If there’s a sore point among Bermudians today, it’s their extreme desire to separate themselves from the islands of the Caribbean, particularly from The Bahamas, in the eyes of the world. They’ve been known to send angry letters to publishers of maps, reference sources, and travel guides, insisting that Bermuda is not in the Caribbean. As one irate Bermudian put it, “You don’t claim that Washington, D.C., is part of Dallas, Texas. They’re the same distance apart that Bermuda is from the Caribbean.”
Bermuda prides itself on its lack of economic, socioeconomic, and racial problems. Because of this, you won’t see many homeless people on its streets and there are few living below the poverty line, despite the fact that Bermuda is far costlier than its sister isles in the Caribbean.
Instead, what the island would like to be known for is its performance in banking and multinational business. During the first decade of the millennium, international business positioned itself to overtake tourism as Bermuda’s primary source of revenue. The trend began in the 1970s, when some Hong Kong businesspeople formed low-profile shipping, trading, and investment companies in Bermuda—companies that became, in essence, corporate cash cows.
When Britain surrendered Hong Kong to China in 1997, Bermuda became the largest British colony. A local businessman watched the televised ceremonies in which Britain handed over control, and gleefully remarked, “All we can say is: Thank you very much, Hong Kong, because here come the insurance companies and pension funds.” By the end of the 20th century, nearly half of the companies listed on the Hong Kong Stock Exchange—and even some of the Chinese government’s own holding companies—had established a legal presence in Bermuda, because the island provides such hefty tax breaks. Amazingly, tiny Bermuda emerged as the biggest and most prosperous of all of Britain’s colonies, the bulk of which are now in the Caribbean.
In the 21st century, Bermuda is attracting a growing number of American companies that are incorporating in Bermuda to lower their taxes without giving up the benefits of doing business in the United States. Insurance companies have led the way, but now other kinds of companies are following, including tech firms and investment banks. It’s been trumpeted in the press as “profits over patriotism,” since becoming a Bermudian company is a paper transaction that can save millions annually.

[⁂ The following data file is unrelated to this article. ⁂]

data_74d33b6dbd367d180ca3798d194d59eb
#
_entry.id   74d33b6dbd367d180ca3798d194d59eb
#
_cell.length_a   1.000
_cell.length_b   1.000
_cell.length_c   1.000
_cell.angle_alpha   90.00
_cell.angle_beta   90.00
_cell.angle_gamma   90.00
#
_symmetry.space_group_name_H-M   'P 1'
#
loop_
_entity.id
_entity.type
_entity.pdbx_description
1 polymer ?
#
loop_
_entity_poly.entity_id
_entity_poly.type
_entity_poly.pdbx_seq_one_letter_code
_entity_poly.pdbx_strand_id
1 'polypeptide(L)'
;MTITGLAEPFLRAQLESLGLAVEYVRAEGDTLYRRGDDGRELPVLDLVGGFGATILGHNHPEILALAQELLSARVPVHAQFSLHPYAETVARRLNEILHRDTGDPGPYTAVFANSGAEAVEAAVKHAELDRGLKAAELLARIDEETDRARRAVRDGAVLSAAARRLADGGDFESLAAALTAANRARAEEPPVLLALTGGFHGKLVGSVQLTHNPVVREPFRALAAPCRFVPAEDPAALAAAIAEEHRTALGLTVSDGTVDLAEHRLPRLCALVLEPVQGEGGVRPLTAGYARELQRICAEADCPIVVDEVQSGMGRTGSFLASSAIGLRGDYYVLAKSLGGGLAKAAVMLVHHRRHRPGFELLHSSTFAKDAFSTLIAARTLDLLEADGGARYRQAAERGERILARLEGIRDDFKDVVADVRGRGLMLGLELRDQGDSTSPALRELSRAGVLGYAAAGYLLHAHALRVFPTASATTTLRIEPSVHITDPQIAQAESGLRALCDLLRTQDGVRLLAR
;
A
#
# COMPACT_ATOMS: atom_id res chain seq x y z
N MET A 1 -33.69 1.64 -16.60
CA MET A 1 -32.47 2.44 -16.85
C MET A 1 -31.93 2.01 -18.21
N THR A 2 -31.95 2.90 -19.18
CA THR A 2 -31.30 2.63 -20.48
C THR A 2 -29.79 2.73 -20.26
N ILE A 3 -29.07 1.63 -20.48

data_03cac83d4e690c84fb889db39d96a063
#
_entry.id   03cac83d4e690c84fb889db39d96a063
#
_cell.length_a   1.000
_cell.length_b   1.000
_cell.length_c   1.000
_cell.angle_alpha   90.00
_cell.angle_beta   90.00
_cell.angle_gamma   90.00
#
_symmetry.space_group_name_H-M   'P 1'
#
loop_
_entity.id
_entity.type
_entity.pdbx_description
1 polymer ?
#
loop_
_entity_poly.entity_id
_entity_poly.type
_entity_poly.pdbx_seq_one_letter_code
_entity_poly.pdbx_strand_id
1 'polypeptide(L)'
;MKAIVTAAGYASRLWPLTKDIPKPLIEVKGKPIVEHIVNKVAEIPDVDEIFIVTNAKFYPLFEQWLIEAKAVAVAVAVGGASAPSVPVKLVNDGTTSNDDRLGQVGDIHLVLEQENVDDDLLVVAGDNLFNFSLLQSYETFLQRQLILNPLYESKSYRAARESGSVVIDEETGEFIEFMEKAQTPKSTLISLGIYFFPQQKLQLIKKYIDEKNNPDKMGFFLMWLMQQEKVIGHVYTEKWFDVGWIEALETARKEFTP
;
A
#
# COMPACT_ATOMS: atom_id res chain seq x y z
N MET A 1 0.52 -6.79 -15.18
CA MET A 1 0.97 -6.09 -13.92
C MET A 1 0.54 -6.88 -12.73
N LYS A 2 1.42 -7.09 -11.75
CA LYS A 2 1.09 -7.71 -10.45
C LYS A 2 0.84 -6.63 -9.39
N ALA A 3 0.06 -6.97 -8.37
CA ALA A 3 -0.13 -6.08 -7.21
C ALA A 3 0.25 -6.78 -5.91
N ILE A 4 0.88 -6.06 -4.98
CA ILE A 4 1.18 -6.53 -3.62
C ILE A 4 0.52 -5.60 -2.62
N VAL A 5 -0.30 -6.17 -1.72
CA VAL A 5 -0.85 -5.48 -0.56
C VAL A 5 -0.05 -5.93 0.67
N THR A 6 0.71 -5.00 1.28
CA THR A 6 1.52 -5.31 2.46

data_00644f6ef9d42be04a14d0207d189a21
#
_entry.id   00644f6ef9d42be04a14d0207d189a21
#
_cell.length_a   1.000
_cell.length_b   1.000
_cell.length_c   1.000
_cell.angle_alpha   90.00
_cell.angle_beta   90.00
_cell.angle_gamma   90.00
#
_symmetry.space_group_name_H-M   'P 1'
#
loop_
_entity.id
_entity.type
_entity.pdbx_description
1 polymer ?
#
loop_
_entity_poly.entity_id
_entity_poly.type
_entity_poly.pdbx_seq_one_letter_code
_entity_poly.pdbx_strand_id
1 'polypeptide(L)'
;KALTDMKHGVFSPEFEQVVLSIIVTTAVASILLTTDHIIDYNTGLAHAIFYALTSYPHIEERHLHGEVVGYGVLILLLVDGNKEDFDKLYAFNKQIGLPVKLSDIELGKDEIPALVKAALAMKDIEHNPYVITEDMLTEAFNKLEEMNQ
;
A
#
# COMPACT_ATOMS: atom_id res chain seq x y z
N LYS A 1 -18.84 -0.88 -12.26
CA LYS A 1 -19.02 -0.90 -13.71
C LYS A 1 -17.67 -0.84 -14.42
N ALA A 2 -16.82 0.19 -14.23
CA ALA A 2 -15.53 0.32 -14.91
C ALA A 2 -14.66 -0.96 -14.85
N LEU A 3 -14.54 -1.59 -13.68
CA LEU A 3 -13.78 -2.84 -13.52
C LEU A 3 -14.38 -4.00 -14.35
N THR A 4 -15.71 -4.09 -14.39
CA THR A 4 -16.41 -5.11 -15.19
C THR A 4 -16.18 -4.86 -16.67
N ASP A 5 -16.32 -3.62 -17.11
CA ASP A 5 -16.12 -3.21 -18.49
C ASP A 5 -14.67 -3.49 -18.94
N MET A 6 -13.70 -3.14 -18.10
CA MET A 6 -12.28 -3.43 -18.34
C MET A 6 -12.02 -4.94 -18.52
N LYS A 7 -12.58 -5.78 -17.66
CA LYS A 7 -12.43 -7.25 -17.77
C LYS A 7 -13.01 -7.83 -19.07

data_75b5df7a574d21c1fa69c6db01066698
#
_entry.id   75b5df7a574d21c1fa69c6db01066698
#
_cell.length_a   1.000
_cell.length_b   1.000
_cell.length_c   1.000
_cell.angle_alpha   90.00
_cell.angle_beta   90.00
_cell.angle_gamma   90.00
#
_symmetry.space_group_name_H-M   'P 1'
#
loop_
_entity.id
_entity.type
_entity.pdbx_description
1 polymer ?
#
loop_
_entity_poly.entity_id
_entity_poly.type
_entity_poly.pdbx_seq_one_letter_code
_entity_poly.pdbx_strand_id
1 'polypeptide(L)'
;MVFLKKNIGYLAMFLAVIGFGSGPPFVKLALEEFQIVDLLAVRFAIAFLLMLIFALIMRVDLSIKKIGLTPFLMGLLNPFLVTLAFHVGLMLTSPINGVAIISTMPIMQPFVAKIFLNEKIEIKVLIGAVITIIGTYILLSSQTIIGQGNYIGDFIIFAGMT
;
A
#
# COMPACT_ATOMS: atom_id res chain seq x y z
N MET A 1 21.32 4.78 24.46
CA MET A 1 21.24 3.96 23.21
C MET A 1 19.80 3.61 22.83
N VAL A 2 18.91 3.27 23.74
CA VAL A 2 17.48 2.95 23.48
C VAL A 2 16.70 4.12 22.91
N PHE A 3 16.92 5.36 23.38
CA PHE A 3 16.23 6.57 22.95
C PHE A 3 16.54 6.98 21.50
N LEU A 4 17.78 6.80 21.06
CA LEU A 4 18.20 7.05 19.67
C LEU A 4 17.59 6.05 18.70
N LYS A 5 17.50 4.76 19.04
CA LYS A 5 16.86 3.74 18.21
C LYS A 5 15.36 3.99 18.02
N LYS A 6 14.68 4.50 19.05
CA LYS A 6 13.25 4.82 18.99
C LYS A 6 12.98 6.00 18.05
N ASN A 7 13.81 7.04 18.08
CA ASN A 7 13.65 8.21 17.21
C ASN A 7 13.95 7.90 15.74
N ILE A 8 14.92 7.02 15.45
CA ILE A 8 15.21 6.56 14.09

And as aggressively as Bermuda is pursuing business, it’s also more aware than ever of its fragile environment. Bermuda’s population density is the third highest in the world, after Hong Kong’s and Monaco’s. Because the number of annual visitors is 10 times higher than the population, Bermuda has had to take strong initiatives to protect its natural resources. Environmental protection takes the form of stiff antilitter laws, annual garbage cleanup campaigns, automobile restrictions, cedar replanting (a blight in the ’40s and ’50s wiped out the native trees), and strict fishing policies, among others.
Along the shaky road to self-government, Bermuda had some ugly racial conflicts. Riots in 1968 built up to the assassination of the British governor in 1973. But that was a long time ago; today, Bermuda has the most harmonious race relations in this part of the world, far better than those in the United States, or the Caribbean. There’s still a long way to go, but Bermudians of African descent have assumed political, administrative, and managerial posts in every aspect of the local economy. Bermuda hasn’t quite reached the point where the color of your skin is unimportant, but it has made more significant advancement toward that goal than its neighbors to the south.
In 2016 (the last year for which there are records), Bermuda’s average household income was $131,074—a stark contrast with some of the less fortunate islands in the Caribbean, many of which don’t even have the budgets to compile such statistics. Compared with residents of densely populated Caribbean islands like Puerto Rico or Jamaica, no one is really poor in Bermuda. On the downside, home prices in Bermuda are at least three times the median cost of a house in the United States or Canada.
As a tourist destination, Bermuda was a resort long before Florida, Hawaii, Mexico, and many other places. Over the years, it has exploited its position in the northwest Atlantic between North America and Europe. The United States remains its largest market—about 80% of visitors are Americans—but in recent years more and more travelers from Europe, Asia and Canada have been recorded visiting the island.
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